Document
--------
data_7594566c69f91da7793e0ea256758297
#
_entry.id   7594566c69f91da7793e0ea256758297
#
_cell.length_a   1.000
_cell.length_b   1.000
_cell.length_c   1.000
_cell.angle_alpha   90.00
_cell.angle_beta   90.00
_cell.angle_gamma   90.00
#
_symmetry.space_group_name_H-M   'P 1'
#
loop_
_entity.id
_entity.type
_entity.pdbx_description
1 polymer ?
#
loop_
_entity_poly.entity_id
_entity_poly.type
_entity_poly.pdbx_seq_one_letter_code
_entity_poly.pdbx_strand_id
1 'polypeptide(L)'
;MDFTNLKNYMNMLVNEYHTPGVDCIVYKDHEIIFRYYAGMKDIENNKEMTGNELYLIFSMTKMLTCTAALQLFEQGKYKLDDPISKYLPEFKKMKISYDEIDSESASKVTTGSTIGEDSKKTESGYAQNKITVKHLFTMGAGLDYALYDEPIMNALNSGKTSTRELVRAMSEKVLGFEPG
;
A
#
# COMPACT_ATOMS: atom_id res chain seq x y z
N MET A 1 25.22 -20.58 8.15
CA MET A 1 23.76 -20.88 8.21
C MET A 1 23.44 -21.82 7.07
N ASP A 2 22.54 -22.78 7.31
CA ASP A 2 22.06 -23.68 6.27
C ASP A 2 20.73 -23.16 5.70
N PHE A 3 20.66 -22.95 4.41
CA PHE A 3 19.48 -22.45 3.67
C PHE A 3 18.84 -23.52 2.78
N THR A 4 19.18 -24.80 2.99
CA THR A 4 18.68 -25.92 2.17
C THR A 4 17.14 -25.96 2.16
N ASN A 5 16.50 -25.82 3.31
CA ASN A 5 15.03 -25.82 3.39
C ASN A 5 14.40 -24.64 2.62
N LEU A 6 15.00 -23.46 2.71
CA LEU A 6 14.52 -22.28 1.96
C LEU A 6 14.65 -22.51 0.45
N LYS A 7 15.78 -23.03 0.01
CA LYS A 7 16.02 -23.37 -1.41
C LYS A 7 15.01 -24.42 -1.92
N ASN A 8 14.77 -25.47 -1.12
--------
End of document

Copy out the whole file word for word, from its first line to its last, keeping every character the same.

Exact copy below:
data_7594566c69f91da7793e0ea256758297
#
_entry.id   7594566c69f91da7793e0ea256758297
#
_cell.length_a   1.000
_cell.length_b   1.000
_cell.length_c   1.000
_cell.angle_alpha   90.00
_cell.angle_beta   90.00
_cell.angle_gamma   90.00
#
_symmetry.space_group_name_H-M   'P 1'
#
loop_
_entity.id
_entity.type
_entity.pdbx_description
1 polymer ?
#
loop_
_entity_poly.entity_id
_entity_poly.type
_entity_poly.pdbx_seq_one_letter_code
_entity_poly.pdbx_strand_id
1 'polypeptide(L)'
;MDFTNLKNYMNMLVNEYHTPGVDCIVYKDHEIIFRYYAGMKDIENNKEMTGNELYLIFSMTKMLTCTAALQLFEQGKYKLDDPISKYLPEFKKMKISYDEIDSESASKVTTGSTIGEDSKKTESGYAQNKITVKHLFTMGAGLDYALYDEPIMNALNSGKTSTRELVRAMSEKVLGFEPG
;
A
#
# COMPACT_ATOMS: atom_id res chain seq x y z
N MET A 1 25.22 -20.58 8.15
CA MET A 1 23.76 -20.88 8.21
C MET A 1 23.44 -21.82 7.07
N ASP A 2 22.54 -22.78 7.31
CA ASP A 2 22.06 -23.68 6.27
C ASP A 2 20.73 -23.16 5.70
N PHE A 3 20.66 -22.95 4.41
CA PHE A 3 19.48 -22.45 3.67
C PHE A 3 18.84 -23.52 2.78
N THR A 4 19.18 -24.80 2.99
CA THR A 4 18.68 -25.92 2.17
C THR A 4 17.14 -25.96 2.16
N ASN A 5 16.50 -25.82 3.31
CA ASN A 5 15.03 -25.82 3.39
C ASN A 5 14.40 -24.64 2.62
N LEU A 6 15.00 -23.46 2.71
CA LEU A 6 14.52 -22.28 1.96
C LEU A 6 14.65 -22.51 0.45
N LYS A 7 15.78 -23.03 0.01
CA LYS A 7 16.02 -23.37 -1.41
C LYS A 7 15.01 -24.42 -1.92
N ASN A 8 14.77 -25.47 -1.12